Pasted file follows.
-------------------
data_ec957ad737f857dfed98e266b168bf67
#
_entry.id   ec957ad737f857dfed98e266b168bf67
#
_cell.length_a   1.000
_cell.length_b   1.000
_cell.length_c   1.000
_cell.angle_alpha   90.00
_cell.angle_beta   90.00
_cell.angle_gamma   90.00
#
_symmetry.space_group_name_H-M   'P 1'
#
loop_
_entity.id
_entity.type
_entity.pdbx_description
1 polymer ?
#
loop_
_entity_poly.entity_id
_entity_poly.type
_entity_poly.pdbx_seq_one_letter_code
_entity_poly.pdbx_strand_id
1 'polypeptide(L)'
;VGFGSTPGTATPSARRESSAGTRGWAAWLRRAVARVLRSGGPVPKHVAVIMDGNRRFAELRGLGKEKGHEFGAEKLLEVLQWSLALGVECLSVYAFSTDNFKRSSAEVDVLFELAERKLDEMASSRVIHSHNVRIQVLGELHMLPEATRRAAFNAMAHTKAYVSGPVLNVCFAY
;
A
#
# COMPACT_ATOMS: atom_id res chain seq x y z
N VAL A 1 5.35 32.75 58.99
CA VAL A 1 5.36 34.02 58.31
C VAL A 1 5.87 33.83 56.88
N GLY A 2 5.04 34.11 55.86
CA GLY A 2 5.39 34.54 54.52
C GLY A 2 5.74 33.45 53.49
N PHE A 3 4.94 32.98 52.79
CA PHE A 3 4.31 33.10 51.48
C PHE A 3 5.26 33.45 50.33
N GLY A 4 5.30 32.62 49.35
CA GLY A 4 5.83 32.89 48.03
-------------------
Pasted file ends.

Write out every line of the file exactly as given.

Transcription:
data_ec957ad737f857dfed98e266b168bf67
#
_entry.id   ec957ad737f857dfed98e266b168bf67
#
_cell.length_a   1.000
_cell.length_b   1.000
_cell.length_c   1.000
_cell.angle_alpha   90.00
_cell.angle_beta   90.00
_cell.angle_gamma   90.00
#
_symmetry.space_group_name_H-M   'P 1'
#
loop_
_entity.id
_entity.type
_entity.pdbx_description
1 polymer ?
#
loop_
_entity_poly.entity_id
_entity_poly.type
_entity_poly.pdbx_seq_one_letter_code
_entity_poly.pdbx_strand_id
1 'polypeptide(L)'
;VGFGSTPGTATPSARRESSAGTRGWAAWLRRAVARVLRSGGPVPKHVAVIMDGNRRFAELRGLGKEKGHEFGAEKLLEVLQWSLALGVECLSVYAFSTDNFKRSSAEVDVLFELAERKLDEMASSRVIHSHNVRIQVLGELHMLPEATRRAAFNAMAHTKAYVSGPVLNVCFAY
;
A
#
# COMPACT_ATOMS: atom_id res chain seq x y z
N VAL A 1 5.35 32.75 58.99
CA VAL A 1 5.36 34.02 58.31
C VAL A 1 5.87 33.83 56.88
N GLY A 2 5.04 34.11 55.86
CA GLY A 2 5.39 34.54 54.52
C GLY A 2 5.74 33.45 53.49
N PHE A 3 4.94 32.98 52.79
CA PHE A 3 4.31 33.10 51.48
C PHE A 3 5.26 33.45 50.33
N GLY A 4 5.30 32.62 49.35
CA GLY A 4 5.83 32.89 48.03